Many animals can encode temporal intervals and use them to plan their actions, but only humans can flexibly extract a regular beat from complex patterns, such as musical rhythms. Beat-based timing is hypothesized to rely on the integration of sensory information with temporal information encoded in motor regions such as the medial premotor cortex (...
Article
People show considerable variability in the degree of pleasure they experience from music. These individual differences in music reward sensitivity are driven by variability in functional connectivity between the nucleus accumbens (NAcc), a key structure of the reward system, and the right superior temporal gyrus (STG). However, it is unknown wheth...
Article
Full-text available
The ability to segregate target sounds in noisy backgrounds is relevant both to neuroscience and to clinical applications. Recent research suggests that hearing-in-noise (HIN) problems are solved using combinations of sub-skills that are applied according to task demand and information availability. While evidence is accumulating for a musician adv...
Article
Full-text available
Enjoying music reliably ranks among life’s greatest pleasures. Like many hedonic experiences, it engages several reward-related brain areas, with activity in the nucleus accumbens (NAc) most consistently reflecting the listener’s subjective response. Converging evidence suggests that this activity arises from musical “reward prediction errors” (RPE...
Article
Significance In everyday life humans regularly seek participation in highly complex and pleasurable experiences such as music listening, singing, or playing, that do not seem to have any specific survival advantage. The question addressed here is to what extent dopaminergic transmission plays a direct role in the reward experience (both motivationa...
Article
Landmark papers in 2005 and 2009 provided the first evidence of links between development, training, and white-matter plasticity in humans, contributing to a shift in our understanding of brain wiring that has inspired fundamental research into the role of genes, the environment, and the mechanisms underlying training-related plasticity.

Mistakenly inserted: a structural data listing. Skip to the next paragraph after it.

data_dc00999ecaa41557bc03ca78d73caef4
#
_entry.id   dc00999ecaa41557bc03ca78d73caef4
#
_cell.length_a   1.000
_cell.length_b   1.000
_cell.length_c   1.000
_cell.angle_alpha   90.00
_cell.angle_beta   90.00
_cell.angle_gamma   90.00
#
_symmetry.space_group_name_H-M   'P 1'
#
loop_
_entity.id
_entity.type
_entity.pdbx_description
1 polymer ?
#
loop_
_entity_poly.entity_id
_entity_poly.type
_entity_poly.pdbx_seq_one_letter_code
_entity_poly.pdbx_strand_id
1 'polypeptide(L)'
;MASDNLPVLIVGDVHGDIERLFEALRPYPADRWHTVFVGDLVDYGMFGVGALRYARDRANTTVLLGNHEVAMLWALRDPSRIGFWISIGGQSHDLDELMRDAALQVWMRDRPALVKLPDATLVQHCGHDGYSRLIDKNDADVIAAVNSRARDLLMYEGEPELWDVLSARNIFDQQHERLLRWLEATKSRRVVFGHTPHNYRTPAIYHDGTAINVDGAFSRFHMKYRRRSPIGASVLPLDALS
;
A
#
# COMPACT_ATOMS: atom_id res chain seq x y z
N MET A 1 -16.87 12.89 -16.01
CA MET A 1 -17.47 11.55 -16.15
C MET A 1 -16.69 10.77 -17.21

Article
Editor’s Note While the human brain is hardwired to feel pleasure for basic survival necessities, such as eating and sex, music—although obviously pleasurable—doesn’t offer the same evolutionary advantages. So why do we respond to patterns of sounds that disappear in an instant? Why do we belt music from the top of our lungs, learn to play instrume...
Article
Full-text available
Behavioral and neuropsychological studies have suggested that tonal and verbal short-term memory are supported by specialized neural networks. To date however, neuroimaging investigations have failed to confirm this hypothesis. In this study, we investigated the hypothesis of distinct neural resources for tonal and verbal memory by comparing typica...
Article
Musical training has been demonstrated to benefit speech-in-noise perception. It is however unknown whether this effect translates to selective listening in cocktail party situations, and if so what its neural basis might be. We investigated this question using magnetoencephalography-based speech envelope reconstruction and a sustained selective li...
Article
Full-text available
Non-invasive brain stimulation (NIBS) has been widely used as a research tool to modulate cortical excitability of motor as well as non-motor areas, including auditory or language-related areas. NIBS, especially transcranial magnetic stimulation (TMS) and transcranial direct current stimulation, have also been used in clinical settings, with howeve...
Article
Full-text available
Significance In sophisticated auditory–motor learning such as musical instrument learning, little is understood about how brain plasticity develops over time and how the related individual variability is reflected in the neural architecture. In a longitudinal fMRI training study on cello learning, we reveal the integrative function of the dorsal co...
Preprint
Full-text available
This research uses an MR-Compatible cello to compare functional brain activation during singing and cello playing within the same individuals to determine the extent to which arbitrary auditory-motor associations, like those required to play the cello, co-opt functional brain networks that evolved for singing. Musical instrument playing and singing...
Article
Full-text available
This research uses an MR-Compatible cello to compare functional brain activation during singing and cello playing within the same individuals to determine the extent to which arbitrary auditory-motor associations, like those required to play the cello, co-opt functional brain networks that evolved for singing. Musical instrument playing and singing...